Yoshiaki Murakami, the founder of Japan’s best-known investment fund, intends to plead not guilty to insider trading charges despite admitting to them at the time of his indictment, judicial sources said Saturday.

Murakami’s lawyers informed officials of the Tokyo District Court and public prosecutors of his intention when the three parties met Friday to discuss how to proceed with the upcoming trial, the sources said. The court has yet to decide the exact date the trial will open.

The lawyers also asked the court to hold a pretrial proceeding to clarify points of contention so the trial can move quickly, the sources said.

The 47-year-old Murakami was released on bail shortly after his indictment in June.

According to the indictment, Murakami acquired about 1.93 million Nippon Broadcasting System Inc. shares from Nov. 9, 2004, through Jan. 26, 2005, for some 9.95 billion yen, based on a tip obtained Nov. 8, 2004, from Livedoor Co. that it would try to buy a 5 percent or greater stake in the radio firm.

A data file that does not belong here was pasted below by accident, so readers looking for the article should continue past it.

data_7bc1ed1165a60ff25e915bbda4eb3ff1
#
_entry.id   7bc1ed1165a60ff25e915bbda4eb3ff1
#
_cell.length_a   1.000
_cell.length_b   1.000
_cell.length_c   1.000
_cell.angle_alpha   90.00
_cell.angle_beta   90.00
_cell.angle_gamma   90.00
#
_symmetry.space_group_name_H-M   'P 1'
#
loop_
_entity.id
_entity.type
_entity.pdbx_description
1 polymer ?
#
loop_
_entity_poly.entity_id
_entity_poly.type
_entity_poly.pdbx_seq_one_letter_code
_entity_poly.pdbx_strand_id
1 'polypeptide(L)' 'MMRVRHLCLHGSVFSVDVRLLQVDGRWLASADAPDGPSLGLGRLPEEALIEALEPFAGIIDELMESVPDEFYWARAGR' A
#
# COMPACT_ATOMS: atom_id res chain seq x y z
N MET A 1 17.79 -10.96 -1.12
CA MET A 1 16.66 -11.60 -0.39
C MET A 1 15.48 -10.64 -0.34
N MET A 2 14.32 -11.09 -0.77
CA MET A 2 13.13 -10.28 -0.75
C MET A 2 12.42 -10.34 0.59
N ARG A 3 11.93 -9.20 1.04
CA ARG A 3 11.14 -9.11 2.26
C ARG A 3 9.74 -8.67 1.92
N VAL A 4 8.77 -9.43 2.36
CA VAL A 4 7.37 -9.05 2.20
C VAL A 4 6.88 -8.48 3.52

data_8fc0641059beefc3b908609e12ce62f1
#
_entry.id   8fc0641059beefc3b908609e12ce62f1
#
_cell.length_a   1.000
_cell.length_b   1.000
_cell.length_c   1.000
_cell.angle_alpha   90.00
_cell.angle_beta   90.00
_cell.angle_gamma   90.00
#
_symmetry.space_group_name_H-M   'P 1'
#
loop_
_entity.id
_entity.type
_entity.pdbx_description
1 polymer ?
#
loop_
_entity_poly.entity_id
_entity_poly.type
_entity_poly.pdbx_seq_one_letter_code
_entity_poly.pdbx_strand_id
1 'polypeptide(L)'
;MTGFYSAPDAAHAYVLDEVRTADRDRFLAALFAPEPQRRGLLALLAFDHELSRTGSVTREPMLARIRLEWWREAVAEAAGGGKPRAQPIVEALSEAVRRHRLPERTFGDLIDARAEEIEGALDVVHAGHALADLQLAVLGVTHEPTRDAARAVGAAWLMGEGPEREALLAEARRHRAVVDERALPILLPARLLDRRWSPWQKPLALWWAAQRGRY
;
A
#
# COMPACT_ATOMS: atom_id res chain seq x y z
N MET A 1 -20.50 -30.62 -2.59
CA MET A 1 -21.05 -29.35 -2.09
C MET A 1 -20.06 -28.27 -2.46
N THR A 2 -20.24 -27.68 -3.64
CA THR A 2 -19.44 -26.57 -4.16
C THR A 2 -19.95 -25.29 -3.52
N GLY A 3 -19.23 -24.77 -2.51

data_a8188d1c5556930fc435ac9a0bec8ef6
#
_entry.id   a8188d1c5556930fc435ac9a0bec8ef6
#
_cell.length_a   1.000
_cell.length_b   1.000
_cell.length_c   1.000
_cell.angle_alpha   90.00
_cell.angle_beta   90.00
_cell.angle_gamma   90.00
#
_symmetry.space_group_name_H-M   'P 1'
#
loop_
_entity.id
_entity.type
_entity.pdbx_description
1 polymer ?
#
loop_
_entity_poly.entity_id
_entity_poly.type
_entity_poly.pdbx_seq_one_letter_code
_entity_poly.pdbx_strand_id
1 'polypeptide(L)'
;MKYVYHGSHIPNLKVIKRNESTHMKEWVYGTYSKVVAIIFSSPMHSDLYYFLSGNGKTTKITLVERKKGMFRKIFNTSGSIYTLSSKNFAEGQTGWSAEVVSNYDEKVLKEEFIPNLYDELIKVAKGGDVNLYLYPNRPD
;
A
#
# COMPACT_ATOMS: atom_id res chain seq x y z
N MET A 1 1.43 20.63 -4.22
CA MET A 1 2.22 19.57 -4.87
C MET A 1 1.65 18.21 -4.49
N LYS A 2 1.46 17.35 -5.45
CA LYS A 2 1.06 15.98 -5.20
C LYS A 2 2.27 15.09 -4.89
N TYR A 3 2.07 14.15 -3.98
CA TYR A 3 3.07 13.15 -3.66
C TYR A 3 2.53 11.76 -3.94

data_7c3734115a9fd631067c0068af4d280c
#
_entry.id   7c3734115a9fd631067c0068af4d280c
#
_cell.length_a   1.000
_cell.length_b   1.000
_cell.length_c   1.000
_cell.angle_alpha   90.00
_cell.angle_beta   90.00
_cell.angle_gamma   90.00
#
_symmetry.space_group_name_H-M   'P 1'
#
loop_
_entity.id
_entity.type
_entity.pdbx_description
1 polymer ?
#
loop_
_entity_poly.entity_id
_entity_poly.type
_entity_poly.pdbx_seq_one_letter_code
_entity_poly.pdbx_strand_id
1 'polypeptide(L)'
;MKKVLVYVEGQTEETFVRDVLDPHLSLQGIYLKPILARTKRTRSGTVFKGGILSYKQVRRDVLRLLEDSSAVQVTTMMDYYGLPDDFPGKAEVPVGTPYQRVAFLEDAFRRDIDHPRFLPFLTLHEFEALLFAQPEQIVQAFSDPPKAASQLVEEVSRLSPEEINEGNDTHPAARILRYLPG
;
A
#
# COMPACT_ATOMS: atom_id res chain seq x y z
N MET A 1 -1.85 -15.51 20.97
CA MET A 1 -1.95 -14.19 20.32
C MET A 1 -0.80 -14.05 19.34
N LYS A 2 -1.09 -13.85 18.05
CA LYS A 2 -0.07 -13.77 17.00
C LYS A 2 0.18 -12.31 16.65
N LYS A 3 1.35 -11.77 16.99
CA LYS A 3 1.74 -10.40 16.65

At the time he was indicted, investigators said Murakami had admitted to most of what was presented in the charges.

However, Murakami now intends to testify that he obtained the insider information in late January 2005 when Livedoor formally decided to buy into the radio firm, much later than Nov. 8, 2004, as stated in the indictment.

He is expected to argue that he purchased almost all of the Nippon Broadcasting System shares prior to having access to the insider information.

The Securities and Exchange Law bars investors from taking advantage of insider information.

A person who violates the law faces up to three years in prison or a fine of 3 million yen.

In a time of both misinformation and too much information, quality journalism is more crucial than ever.
By subscribing, you can help us get the story right.